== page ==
This could just be me, but I am always on the lookout for music to listen to while I work. I love all the music I listen to (it would be pretty weird if I didn’t), but some songs make it really hard to focus. I can’t exactly focus on math problems when I’m listening to Rico Nasty. Consequently, I am always on the lookout for music that is mellow without being boring. Musician Carter Vail is an example of someone who does this with ease. The Connecticut native has a remarkable ability to tell a story through his lyrics. He tells tales of leaving loved ones in Tigers on Trains, and of changing relationships in his biggest hit to date, Melatonin. He wraps his storytelling in mellow production filled with soft guitar strums and dreamy synths. The songs from his debut album, Red Eyes, come together to tell a compelling and cohesive story. 2021 has seen Vail become more explorative with his lyricism with the release of his EP, The Interstellar Tennis Championship. He uses space metaphors and sets scenes on different planets to tell stories. It is an EP that could also double as a visual project, though I’m not sure he has the budget to do that as an independent artist. I can dream though. The past year has seen Vail start to come into his own as an artist; his two last big releases are substantial bodies of work. If those projects are any indication of what’s to come, I am very excited for the next few years.
4. Modern Baseball
In times of distress, people often turn to nostalgia to soothe their worries. We have seen hallmarks of certain eras go in and out of fashion, only to be picked up again by a new generation. One thing that will never go out of style is the quintessential 1995 to 2006 romcom. Some of the most iconic teen fiction movies came out of that era; think Clueless, Mean Girls, and 13 going on 30. One of the best things to come out of this era was the perfection of the art of making a movie soundtrack. Sometimes, I find myself turning to these movie soundtracks for nostalgia (even though they were made before I was born). And while they started making music long after the golden age of teen-fic movies was over, Modern Baseball sounds straight out of the 10 Things I hate About You soundtrack. The emo-rock band from Philadelphia pair well-read cultural references and potent self-awareness to make angst-filled tunes. Their biggest hit, Your Graduation, sees lead singer Brendan Lukens reminisce about a toxic person in his life move on without him. Their song Wedding Singer speaks of two people who don’t want to let go of a broken relationship. They approach these topics with witty candor all the while making great music. Modern Baseball is the most established act I have talked about so far, with three full-length albums and four EPs. Their discography is consistently enjoyable, with many gems sprinkled throughout their less popular EPs. Unfortunately, the band is currently on an ‘indefinite hiatus’ which is music industry-speak for a break-up. They have been on hiatus since 2017 and have made no signs of reuniting. But if they actually make a comeback, it will be well worth the wait.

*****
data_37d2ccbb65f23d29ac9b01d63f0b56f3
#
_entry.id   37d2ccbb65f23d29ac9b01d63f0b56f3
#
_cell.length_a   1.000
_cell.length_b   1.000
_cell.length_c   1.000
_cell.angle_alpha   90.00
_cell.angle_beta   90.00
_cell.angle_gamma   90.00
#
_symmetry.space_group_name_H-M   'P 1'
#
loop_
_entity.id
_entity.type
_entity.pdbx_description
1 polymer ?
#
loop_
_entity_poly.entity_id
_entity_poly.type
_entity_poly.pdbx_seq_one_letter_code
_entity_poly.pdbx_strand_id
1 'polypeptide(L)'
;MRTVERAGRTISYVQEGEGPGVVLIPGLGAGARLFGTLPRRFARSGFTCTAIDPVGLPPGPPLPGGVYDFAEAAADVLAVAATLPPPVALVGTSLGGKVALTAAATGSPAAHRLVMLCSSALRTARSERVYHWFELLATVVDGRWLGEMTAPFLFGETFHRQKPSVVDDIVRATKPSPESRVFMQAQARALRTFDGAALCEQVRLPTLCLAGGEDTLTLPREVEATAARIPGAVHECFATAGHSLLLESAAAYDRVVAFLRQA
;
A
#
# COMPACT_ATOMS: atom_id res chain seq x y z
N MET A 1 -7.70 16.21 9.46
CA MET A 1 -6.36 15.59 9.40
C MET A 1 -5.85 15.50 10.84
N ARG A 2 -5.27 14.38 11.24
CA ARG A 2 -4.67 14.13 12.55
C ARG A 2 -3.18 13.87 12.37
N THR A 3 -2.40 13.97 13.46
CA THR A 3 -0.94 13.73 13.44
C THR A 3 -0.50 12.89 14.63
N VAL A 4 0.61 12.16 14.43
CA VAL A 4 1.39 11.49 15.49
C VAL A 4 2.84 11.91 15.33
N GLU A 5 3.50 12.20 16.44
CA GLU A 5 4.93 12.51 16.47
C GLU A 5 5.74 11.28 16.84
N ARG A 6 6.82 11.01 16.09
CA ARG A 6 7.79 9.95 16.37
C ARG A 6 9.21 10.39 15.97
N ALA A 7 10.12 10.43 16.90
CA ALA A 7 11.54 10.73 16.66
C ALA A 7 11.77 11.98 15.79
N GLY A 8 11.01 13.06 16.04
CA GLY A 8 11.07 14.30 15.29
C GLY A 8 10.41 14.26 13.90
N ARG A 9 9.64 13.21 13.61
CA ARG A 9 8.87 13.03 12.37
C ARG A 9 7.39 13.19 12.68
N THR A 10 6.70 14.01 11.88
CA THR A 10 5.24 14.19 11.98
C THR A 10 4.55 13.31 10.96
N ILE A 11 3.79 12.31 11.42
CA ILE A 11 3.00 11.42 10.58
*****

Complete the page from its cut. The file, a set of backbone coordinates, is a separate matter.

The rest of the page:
The artists in this list are amazing, but this selection doesn’t scratch the surface. Small artists are everywhere. They are playing at local cafes, in the background of your favorite YouTuber’s videos, and in the sounds used on TikTok. The rise of social media has made small musicians more accessible than ever; they are at your fingertips, quite literally. This enables you to find small artists in the most unlikely places. Maybe your favorite fashion influencer mentions their music career in passing; don’t just ignore them; check the music out. Sometimes you stumble upon a song you really like in the background of a YouTube video; check the description, and I’m sure you’ll find who sings it. You could even get the occasional band TikTok showing up on your for-you page; give them a chance. Trust me; the algorithm rarely gets it wrong. It knows you a little bit too well , if you ask me. And if all else fails, just type random words into the search bar of your streaming service of choice (Spotify, of course). There are so many small artists out there that even random words could easily produce optimal results. Regardless of your genre preferences, you’re bound to find someone.
Tenreyro, Written By Tatiana, and Tatiana Tenreyro. “Meet Pinkshift, 2020’s Perfect Antidote of Pop-Punk Angst.” Spin, Next Management Partners, 15 Nov. 2020, http://www.spin.com/featured/pinkshift-interview-2020/.